Fans aren't stupid. The players' salaries are out in the open. Nobody is crying for even the 53rd man on a roster. And fans know billions in television revenue are keeping every NFL owner in the black. This is a fight over maximizing earning potential or investment. If players give back some of the revenue pie, owners aren't going to suddenly decide to pass that savings on to fans. They are going to pocket it. That's fine. Players and owners have the right to make as much money as the market allows. But the fans are still the market, and a work stoppage is unacceptable. One way or another, the collective bargaining agreement needs to be extended.
Resolving to tweak the Rooney Rule
Teams shouldn't be permitted to satisfy the Rooney Rule by interviewing in-house minority candidates for head coaching jobs. It is a lame, perverted tactic that only serves to circumvent the whole spirit of fostering diversity and opportunity. And frankly, it's creating a hostage situation for coaches who are being asked to interview by teams that already employ them. Look no further than the slimy situation with the Washington Redskins, where secondary coach Jerry Gray reportedly interviewed for a head coaching job that has yet to come open. Gray should have never been put into the uncomfortable position of being asked by the Redskins to interview.
If teams genuinely want to give in-house candidates more than a token interview, that's great. But the league should mandate that teams seek out at least one minority candidate outside of the walls of its own facility. Will that guarantee a more honest approach to the rule? Perhaps not. But it will make it more legitimate than a team merely going the easy route and seeking out a candidate who's down the hall.
Resolving to create a veteran symposium
The league already institutes an extremely interesting and wide-ranging symposium for rookies, dealing with the larger world that will be opening to them as an NFL player. But I have always wondered why the league didn't take a moment down the line to reconvene with some of those players and take the development one more step. In that vein, the NFL should create a veteran symposium, mandatory for players who are under contract and in between their third and fourth year in the league.
Such a symposium could take the tenets of the rookie symposium a step farther. Since the group of players would be considered veterans who have their feet planted firmly beneath them, the NFL could focus on helping players develop a wider array of skills: leadership, financial planning, business development, community involvement, coaching skills, postcareer planning, etc. For many veterans, it's the prime part of their careers, and there is simply a greater understanding of their environment than when they are 20, 21 or 22 and just entering professional football. That wisdom should be seized and developed.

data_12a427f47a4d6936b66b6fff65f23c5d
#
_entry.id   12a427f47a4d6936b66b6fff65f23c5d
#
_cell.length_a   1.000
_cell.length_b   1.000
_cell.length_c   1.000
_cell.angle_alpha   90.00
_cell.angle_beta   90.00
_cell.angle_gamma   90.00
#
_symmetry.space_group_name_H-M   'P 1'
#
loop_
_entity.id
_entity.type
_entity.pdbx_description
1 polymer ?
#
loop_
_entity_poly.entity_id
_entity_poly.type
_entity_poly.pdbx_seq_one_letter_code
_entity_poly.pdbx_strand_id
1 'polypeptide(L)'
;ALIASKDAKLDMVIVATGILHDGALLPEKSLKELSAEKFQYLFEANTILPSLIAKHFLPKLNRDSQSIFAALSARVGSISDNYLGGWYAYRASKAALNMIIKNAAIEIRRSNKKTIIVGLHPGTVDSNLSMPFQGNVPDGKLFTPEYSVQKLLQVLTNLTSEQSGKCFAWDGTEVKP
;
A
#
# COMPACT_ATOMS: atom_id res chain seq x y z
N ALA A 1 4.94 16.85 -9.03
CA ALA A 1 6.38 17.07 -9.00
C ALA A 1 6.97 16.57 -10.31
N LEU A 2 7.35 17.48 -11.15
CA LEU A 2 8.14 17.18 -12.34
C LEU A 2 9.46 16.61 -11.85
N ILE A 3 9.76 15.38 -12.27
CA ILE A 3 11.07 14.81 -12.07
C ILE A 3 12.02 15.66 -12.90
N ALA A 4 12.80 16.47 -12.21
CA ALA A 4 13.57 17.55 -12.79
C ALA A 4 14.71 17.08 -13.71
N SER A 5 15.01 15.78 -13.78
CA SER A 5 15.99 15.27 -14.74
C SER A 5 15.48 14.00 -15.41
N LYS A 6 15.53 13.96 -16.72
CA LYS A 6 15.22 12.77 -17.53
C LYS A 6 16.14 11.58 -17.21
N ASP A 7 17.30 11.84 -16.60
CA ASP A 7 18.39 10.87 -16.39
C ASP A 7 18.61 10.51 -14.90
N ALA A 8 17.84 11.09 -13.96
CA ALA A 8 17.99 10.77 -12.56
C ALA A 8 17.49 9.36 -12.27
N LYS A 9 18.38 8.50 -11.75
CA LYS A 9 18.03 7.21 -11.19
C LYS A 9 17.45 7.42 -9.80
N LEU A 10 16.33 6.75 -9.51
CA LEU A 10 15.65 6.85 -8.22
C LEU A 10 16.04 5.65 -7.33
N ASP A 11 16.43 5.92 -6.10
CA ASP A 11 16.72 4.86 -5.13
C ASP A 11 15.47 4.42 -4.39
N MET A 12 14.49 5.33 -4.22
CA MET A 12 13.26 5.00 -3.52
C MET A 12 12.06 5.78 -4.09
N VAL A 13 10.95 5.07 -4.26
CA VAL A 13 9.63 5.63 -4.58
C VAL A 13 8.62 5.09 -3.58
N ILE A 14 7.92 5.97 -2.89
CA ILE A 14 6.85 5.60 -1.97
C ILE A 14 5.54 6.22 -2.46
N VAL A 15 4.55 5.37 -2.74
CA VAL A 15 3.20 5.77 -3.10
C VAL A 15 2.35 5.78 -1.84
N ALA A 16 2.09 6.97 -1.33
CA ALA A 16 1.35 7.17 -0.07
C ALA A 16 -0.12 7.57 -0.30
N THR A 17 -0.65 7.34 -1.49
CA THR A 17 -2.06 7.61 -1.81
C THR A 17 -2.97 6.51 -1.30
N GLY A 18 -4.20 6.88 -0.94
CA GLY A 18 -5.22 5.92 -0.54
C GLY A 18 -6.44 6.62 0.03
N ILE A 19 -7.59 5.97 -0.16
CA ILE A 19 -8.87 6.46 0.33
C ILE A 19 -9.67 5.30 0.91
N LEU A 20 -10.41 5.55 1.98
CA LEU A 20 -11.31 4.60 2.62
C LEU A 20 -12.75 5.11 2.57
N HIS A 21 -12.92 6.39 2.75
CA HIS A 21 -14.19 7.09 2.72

Resolving to repair the NFL's stake in California
There are just too many pressing problems with stadium issues in the Golden State. Not only do all three of the league's teams need new stadiums (or at the very least, massive renovations), there is still the issue of Los Angeles. That's a troubling reality for a state that has contributed so much to the NFL. Some legitimate progress, not talk, needs to be made with infrastructure – not only for the fate of the San Diego Chargers, San Francisco 49ers and Oakland Raiders but for the Super Bowl, which should regularly rotate to the West Coast.
Getting a team into Los Angeles is less vital, which is why the push has largely been tabled since the retirement of former commissioner Paul Tagliabue. But real-estate billionaire Ed Roski is clearly motivated to get a team into L.A., and that should be embraced – particularly in an environment where some NFL cities (such as Jacksonville) are having difficulty supporting their teams at the gate or getting a new stadium built (such as the Minnesota Vikings and every team in California).
Resolving to stop tinkering with offensive rule changes
This is a simple one. The protection of quarterbacks has gotten to the tipping point of consistently altering games. The interference rules are fostering wide-open passing games. Receivers are more protected than ever. Eight quarterbacks have surpassed 4,000 passing yards this season, and that number could easily swell to 11 – more than one third of the league – after the season finale. Clearly there is no need to make it any easier for offenses. Just leave it be. Let defensive coordinators catch up, and if need be, adjust in 10 years.